Quality Time: Some spouses believe that being together, doing things together and focusing in on one another is the best way to show love. If this is your partner's love language, turn off the TV now and then and give one another some undivided attention.

Gifts: It is universal in human cultures to give gifts. They don't have to be expensive to send a powerful message of love. Spouses who forget a birthday or anniversary or who never give gifts to someone who truly enjoys gift giving will find themselves with a spouse who feels neglected and unloved.

Acts of Service: Discovering how you can best do something for your spouse will require time and creativity. These acts of service like vacuuming, hanging a bird feeder, planting a garden, etc., need to be done with joy in order to be perceived as a gift of love.

Physical Touch: Sometimes just stroking your spouse's back, holding hands, or a peck on the cheek will fulfill this need.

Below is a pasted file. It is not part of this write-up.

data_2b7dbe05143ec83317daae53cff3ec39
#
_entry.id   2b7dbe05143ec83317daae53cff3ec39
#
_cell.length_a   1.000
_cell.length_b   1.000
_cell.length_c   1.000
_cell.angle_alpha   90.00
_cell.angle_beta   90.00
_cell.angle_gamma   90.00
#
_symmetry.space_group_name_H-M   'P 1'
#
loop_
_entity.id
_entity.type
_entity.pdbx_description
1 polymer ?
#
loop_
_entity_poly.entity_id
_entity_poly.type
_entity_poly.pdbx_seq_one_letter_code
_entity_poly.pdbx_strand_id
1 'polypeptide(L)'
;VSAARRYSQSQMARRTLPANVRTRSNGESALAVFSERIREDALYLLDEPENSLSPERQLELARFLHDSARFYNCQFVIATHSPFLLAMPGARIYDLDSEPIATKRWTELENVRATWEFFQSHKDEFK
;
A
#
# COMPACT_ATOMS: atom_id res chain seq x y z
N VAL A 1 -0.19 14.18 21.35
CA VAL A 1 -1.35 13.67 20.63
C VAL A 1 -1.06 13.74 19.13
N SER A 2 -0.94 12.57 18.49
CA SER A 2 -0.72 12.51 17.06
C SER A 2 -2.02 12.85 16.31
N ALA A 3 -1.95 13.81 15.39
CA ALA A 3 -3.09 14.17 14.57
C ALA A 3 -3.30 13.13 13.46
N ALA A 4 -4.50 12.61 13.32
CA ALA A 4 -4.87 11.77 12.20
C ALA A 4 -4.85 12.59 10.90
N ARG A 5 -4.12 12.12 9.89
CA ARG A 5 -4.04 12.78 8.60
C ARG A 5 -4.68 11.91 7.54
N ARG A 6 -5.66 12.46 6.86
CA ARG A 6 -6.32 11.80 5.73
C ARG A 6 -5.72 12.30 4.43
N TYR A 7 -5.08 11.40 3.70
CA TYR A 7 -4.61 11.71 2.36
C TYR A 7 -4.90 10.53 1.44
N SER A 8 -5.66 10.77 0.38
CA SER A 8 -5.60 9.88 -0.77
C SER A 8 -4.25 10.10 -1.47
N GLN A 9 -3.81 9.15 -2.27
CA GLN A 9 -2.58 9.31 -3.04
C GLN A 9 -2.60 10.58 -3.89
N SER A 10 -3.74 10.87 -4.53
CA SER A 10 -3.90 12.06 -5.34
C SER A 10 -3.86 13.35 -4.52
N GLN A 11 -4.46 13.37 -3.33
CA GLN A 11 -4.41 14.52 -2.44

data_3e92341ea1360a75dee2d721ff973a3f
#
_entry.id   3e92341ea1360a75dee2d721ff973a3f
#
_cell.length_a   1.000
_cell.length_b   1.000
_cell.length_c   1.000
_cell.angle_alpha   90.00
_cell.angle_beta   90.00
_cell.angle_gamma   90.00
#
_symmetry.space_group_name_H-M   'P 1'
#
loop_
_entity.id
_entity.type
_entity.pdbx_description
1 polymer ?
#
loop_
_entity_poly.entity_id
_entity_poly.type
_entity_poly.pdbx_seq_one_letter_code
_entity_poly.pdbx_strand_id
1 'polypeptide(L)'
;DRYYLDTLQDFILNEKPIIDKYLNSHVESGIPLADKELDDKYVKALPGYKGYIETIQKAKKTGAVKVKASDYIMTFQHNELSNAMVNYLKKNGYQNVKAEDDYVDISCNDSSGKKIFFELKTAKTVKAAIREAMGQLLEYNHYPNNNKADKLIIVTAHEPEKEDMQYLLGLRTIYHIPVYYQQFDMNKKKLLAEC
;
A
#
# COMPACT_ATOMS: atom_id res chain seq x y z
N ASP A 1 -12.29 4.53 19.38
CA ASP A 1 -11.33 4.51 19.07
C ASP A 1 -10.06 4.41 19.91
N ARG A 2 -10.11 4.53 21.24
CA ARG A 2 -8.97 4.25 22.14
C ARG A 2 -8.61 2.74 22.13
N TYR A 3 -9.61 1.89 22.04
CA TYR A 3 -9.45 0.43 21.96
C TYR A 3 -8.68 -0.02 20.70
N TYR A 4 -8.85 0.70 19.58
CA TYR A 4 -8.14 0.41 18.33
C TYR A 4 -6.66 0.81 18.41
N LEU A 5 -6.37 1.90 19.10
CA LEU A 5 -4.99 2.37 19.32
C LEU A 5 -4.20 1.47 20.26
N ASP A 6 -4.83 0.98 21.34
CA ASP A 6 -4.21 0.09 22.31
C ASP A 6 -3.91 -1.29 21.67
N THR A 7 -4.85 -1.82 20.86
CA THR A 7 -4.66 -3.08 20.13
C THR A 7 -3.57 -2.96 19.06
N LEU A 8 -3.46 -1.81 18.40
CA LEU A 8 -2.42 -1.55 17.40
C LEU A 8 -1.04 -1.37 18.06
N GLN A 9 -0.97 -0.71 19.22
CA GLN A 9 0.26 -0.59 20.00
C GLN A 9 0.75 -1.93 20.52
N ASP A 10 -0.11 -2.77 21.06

This is where I found the book most fascinating. The book points out that ironically most couples do not have the same love language. Opposites attract at its finest right? If you express love in a way that your significant doesn’t understand, they won’t realize you’ve expressed love at all. If your spouse needs quality time and you're off buying them gifts thinking he'll love them, you're going to continue to have issues until you make a conscious choice to speak THEIR language and meet their emotional needs. Speaking in your spouse's love language probably won't be natural for you. Dr. Chapman says - "We're not talking comfort. We're talking love. Love is something we do for someone else. So often couples love one another but they aren't connecting. They are sincere, but sincerity isn't enough." If you choose to do this for their benefit, their emotional love tank will be filled and chances are they will reciprocate and speak your language back to you. This creates a cycle of unconditional, never failing love.